VOLTAGE CONTROL and the
Voltage control may be defined as the use of electrical voltages to determine the instantaneous values of musical parameters. The concept was introduced to the electronic music studio in 1963 (at the San Francisco Tape Music Center) and was instrumental in making electronic music composition a real-time process (instead of a tedious tape-splicing exercise).
Voltage control has been generally applied to only two variables -- pitch and amplitude. And the sources of control voltages have been limited to relatively simple function generators, subsonic audio sources, and monophonic, dynamically unresponsive organ keyboards.
The Electric Music Box extends voltage control to virtually every musical dimension. The system enables voltage control of pitch, amplitude, waveshape, filter parameters, envelope characteristics, modulation, reverberation, and quadraphonic location.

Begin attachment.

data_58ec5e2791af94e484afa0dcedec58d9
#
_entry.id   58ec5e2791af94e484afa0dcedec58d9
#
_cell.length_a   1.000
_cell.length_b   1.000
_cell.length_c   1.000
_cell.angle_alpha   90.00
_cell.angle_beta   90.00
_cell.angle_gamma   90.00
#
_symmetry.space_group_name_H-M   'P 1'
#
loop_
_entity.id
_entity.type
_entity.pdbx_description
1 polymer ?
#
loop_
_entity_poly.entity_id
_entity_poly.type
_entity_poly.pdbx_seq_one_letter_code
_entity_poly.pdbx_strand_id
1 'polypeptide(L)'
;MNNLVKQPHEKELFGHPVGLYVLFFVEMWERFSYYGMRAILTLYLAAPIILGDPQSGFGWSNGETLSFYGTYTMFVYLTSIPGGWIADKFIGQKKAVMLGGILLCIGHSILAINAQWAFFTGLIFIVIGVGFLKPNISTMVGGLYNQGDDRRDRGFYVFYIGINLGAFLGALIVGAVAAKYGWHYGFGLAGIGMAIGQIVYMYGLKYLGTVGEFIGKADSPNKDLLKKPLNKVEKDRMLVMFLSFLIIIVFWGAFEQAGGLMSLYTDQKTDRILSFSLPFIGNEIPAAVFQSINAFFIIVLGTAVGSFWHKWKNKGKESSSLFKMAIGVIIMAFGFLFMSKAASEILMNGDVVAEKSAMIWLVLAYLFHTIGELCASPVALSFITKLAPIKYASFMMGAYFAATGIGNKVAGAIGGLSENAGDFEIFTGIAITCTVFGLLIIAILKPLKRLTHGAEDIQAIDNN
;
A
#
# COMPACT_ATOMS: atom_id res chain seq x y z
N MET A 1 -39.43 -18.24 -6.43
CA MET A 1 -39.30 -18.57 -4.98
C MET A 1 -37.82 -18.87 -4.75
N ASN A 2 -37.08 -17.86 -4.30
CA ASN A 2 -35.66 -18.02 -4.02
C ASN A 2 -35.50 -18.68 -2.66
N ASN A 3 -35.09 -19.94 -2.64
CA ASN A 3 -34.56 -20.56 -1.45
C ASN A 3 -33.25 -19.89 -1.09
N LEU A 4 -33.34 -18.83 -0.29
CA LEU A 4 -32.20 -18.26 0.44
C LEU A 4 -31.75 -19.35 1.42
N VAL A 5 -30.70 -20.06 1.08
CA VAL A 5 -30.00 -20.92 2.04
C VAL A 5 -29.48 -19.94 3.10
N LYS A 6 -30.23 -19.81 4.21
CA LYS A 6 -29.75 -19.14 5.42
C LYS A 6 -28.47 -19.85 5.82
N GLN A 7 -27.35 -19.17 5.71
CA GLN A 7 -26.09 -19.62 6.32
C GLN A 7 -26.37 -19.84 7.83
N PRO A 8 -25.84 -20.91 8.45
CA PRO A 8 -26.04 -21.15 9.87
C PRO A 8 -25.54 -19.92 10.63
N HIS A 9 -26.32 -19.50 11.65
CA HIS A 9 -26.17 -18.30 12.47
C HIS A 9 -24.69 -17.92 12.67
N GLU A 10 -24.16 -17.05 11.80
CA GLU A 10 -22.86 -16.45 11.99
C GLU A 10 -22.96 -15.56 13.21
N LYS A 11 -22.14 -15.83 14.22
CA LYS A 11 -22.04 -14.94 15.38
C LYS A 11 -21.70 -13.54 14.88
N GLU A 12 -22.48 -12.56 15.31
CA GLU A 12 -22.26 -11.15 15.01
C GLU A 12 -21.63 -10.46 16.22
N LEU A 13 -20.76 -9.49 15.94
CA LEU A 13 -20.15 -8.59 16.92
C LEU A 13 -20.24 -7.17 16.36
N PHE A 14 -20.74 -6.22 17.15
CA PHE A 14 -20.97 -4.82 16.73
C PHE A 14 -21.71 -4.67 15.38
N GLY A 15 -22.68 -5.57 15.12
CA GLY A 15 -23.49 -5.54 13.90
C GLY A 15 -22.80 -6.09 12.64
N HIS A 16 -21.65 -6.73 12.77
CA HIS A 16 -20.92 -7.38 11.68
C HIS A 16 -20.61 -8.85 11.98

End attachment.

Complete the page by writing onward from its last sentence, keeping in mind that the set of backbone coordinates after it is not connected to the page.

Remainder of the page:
Complementing this diversity of voltage-controlled parameters is a variety of control voltage sources. Touch-sensitive and electro-mechanical keyboards respond to the dynamics of playing; sequencers and envelope generators produce complex transient or cyclic patters. External signals interact through envelope and pitch detectors; the element of uncertainty is introduced by two specialized random voltage sources.
In the Electric Music Box, a consistent distinction is maintained between control voltages (which define musical structure) and signals (the raw material of electronic music). This treatment of control voltage as an important, separate entity contributes significantly to the conceptual clarity and excellent technical performance that characterize the Electric Music Box